TY - JOUR

T1 - Determinants of biventricular cardiac function: a mathematical model study on geometry and myofiber orientation

AU - Pluijmert, M.H.

AU - Delhaas, T.

AU - Flores De La Parra, A.

AU - Kroon, J.W.

AU - Prinzen, F.

AU - Bovendeerd, P.H.M.

PY - 2017/4/1

Y1 - 2017/4/1

N2 - In patient-specific mathematical models of cardiac electromechanics, usually a patient-specific geometry and a generic myofiber orientation field are used as input, upon which myocardial tissue properties are tuned to clinical data. It remains unclear to what extent deviations in myofiber orientation and geometry between model and patient influence model predictions on cardiac function. Therefore, we evaluated the sensitivity of cardiac function for geometry and myofiber orientation in a biventricular (BiV) finite element model of cardiac mechanics. Starting out from a reference geometry in which myofiber orientation had no transmural component, two new geometries were defined with either a 27 % decrease in LV short- to long-axis ratio, or a 16 % decrease of RV length, but identical LV and RV cavity and wall volumes. These variations in geometry caused differences in both local myofiber and global pump work below 6 %. Variation of fiber orientation was induced through adaptive myofiber reorientation that caused an average change in fiber orientation of ∼8∘ predominantly through the formation of a component in transmural direction. Reorientation caused a considerable increase in local myofiber work (∼18%) and in global pump work (∼17%) in all three geometries, while differences between geometries were below 5 %. The findings suggest that implementing a realistic myofiber orientation is at least as important as defining a patient-specific geometry. The model for remodeling of myofiber orientation seems a useful approach to estimate myofiber orientation in the absence of accurate patient-specific information.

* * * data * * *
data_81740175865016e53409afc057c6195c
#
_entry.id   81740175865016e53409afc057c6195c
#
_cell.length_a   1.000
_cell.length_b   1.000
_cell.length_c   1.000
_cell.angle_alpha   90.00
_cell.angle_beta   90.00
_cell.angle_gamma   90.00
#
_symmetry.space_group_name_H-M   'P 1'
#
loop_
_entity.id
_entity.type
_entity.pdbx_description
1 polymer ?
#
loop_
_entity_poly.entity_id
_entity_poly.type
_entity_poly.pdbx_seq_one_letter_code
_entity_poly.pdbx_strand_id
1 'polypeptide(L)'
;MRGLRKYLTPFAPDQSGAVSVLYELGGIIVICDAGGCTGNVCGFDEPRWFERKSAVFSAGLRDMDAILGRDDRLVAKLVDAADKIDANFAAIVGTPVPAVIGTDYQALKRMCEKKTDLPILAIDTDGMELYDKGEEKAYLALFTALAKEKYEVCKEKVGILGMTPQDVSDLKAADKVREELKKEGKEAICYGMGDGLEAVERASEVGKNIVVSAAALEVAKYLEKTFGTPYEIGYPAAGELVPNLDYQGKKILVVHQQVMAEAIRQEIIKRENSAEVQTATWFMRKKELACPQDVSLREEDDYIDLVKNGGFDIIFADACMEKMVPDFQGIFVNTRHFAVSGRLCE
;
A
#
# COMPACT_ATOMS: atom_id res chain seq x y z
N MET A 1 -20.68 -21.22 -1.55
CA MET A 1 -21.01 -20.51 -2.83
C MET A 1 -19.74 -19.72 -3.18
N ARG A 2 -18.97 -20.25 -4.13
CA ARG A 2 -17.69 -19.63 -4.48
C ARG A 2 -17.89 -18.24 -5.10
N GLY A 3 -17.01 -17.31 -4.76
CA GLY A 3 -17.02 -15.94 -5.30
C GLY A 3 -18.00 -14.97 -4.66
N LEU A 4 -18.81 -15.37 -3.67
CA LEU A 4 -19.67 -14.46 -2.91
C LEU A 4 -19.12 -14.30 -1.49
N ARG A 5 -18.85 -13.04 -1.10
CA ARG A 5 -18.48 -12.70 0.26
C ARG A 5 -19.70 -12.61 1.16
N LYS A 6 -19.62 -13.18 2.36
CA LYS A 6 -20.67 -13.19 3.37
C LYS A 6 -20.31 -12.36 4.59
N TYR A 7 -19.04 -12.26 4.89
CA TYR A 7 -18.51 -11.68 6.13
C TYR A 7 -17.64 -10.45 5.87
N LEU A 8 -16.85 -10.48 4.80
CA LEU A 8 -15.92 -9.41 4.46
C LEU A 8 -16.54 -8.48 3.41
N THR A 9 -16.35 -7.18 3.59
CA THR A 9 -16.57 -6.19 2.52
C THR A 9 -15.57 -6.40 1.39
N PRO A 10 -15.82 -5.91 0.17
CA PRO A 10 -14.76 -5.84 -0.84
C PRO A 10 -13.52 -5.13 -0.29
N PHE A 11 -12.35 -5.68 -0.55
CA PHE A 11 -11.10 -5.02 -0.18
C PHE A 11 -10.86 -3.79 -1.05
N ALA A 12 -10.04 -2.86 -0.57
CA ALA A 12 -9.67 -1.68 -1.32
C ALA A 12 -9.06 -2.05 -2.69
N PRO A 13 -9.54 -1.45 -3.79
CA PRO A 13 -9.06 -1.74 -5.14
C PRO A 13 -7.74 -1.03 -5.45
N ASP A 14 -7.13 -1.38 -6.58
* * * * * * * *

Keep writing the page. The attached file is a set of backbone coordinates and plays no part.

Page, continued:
AB - In patient-specific mathematical models of cardiac electromechanics, usually a patient-specific geometry and a generic myofiber orientation field are used as input, upon which myocardial tissue properties are tuned to clinical data. It remains unclear to what extent deviations in myofiber orientation and geometry between model and patient influence model predictions on cardiac function. Therefore, we evaluated the sensitivity of cardiac function for geometry and myofiber orientation in a biventricular (BiV) finite element model of cardiac mechanics. Starting out from a reference geometry in which myofiber orientation had no transmural component, two new geometries were defined with either a 27 % decrease in LV short- to long-axis ratio, or a 16 % decrease of RV length, but identical LV and RV cavity and wall volumes. These variations in geometry caused differences in both local myofiber and global pump work below 6 %. Variation of fiber orientation was induced through adaptive myofiber reorientation that caused an average change in fiber orientation of ∼8∘ predominantly through the formation of a component in transmural direction. Reorientation caused a considerable increase in local myofiber work (∼18%) and in global pump work (∼17%) in all three geometries, while differences between geometries were below 5 %. The findings suggest that implementing a realistic myofiber orientation is at least as important as defining a patient-specific geometry. The model for remodeling of myofiber orientation seems a useful approach to estimate myofiber orientation in the absence of accurate patient-specific information.

KW - Adaptation

KW - Computational physiology

KW - Finite element

KW - Biventricle

KW - Models, Theoretical

KW - Ventricular Function/physiology

KW - Humans

KW - Heart/anatomy & histology

KW - Myocardium/cytology

U2 - 10.1007/s10237-016-0825-y

DO - 10.1007/s10237-016-0825-y

M3 - Article

C2 - 27581324

SN - 1617-7959

VL - 16

SP - 721

EP - 729

JO - Biomechanics and Modeling in Mechanobiology

JF - Biomechanics and Modeling in Mechanobiology

IS - 2

ER -